Toronto’s Single Election Issue – Toronto Municipal Election 2018

October 2018

Premier Ford has provided Toronto with a single issue that may determine the outcome of local elections later this month.

When Toronto goes to the polls on October 22 each of 25 wards will elect a local councillor.  Last election Toronto had 47 wards each with a local councillor.  This change aligns city wards with those of federal elections.

According to legal experts the provincial government has the right to determine the size of city councils in Ontario.

Reducing Toronto wards from 47 to 25. How Toronto Council Voted – “Yes” denotes those voting to launch a legal challenge against legal advice.


Toronto City Council voted 27-15 to direct city lawyers to fight this change.  A majority also  supported postponing the municipal election if necessary to complete the legal challenge. Their legal filing claimed that reducing the size of Toronto council after the election date was announced is “discriminatory and arbitrary”, and violates the Constitution and democratic rights of city residents.  Toronto City Council, in choosing to challenge this decision in a self-indulgent waste of time and taxpayer money, displayed shockingly poor judgement.  The province has the right to realign wards for municipal elections as initially stated by legal experts.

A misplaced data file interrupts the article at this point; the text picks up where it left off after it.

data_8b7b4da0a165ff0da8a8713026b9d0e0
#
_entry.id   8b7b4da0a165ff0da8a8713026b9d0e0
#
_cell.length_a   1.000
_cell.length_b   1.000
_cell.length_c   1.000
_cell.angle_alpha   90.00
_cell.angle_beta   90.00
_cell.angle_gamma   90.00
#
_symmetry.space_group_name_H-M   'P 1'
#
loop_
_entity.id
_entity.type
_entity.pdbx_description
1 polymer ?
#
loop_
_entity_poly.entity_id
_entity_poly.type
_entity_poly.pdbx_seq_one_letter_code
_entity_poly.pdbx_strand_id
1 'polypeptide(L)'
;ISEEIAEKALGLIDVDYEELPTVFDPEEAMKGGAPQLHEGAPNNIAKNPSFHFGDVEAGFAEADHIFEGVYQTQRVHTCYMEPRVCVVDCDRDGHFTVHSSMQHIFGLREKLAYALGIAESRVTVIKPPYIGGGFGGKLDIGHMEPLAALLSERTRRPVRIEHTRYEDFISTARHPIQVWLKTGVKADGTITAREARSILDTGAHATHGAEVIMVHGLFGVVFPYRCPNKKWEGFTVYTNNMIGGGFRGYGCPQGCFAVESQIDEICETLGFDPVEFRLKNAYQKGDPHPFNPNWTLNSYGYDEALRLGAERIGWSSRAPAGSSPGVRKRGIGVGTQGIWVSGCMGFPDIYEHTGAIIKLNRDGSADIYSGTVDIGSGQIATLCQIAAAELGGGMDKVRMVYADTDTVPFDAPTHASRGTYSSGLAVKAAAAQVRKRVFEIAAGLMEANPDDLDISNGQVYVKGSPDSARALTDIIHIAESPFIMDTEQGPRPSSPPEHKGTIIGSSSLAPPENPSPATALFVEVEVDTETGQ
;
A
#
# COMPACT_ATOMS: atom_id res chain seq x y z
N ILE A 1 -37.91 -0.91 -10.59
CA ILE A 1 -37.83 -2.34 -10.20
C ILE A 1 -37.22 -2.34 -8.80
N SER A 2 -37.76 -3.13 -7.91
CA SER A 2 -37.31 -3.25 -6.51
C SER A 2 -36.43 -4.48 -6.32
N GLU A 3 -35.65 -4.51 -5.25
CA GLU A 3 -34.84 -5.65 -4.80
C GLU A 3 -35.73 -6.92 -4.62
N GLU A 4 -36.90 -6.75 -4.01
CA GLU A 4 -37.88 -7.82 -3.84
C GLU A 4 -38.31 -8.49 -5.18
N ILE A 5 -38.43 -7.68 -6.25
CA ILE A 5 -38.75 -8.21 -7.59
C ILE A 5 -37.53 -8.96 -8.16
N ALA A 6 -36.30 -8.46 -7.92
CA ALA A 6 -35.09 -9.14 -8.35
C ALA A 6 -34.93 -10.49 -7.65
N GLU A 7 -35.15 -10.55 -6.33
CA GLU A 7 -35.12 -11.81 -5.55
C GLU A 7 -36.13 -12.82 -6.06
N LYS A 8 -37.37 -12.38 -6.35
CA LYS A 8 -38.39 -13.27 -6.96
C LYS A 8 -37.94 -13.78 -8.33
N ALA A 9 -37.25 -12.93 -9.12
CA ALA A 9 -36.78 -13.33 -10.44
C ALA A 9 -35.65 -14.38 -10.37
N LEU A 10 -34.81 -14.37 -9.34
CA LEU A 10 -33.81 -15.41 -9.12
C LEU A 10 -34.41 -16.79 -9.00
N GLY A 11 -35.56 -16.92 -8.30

Toronto Condo News undertook an informal and unscientific survey of about 30 individuals on their opinion of this change.  Every single individual supported the change although some disagree with the way it has been done.  If this result is indicative of majority electorate opinion, politicians voting to oppose this change may have already lost the election.

Proponents of this change believe Toronto City Council is dysfunctional and its size is a detriment to effective decision making.  They view reducing the number of elected politicians as necessary to improving the way our municipal government functions.  It is neither unconstitutional or discriminatory.  They see no drawback to reducing Toronto City Council to a number consistent with representation on a provincial and federal level.  Their view is that opposition to this change, supported by a final legal ruling allowing the  change,  is an attempt to protect political jobs and careers.  The expected $25 million saved with this change, while meaningful, is less relevant.  For proponents of this change, politicians supporting the legal challenge can be viewed as self-serving and undeserving of political office.

Concurrent with this change, elections for the head of council position in the regional municipalities of Muskoka, Peel, York and Niagara have been cancelled.  The position in each region will be appointed.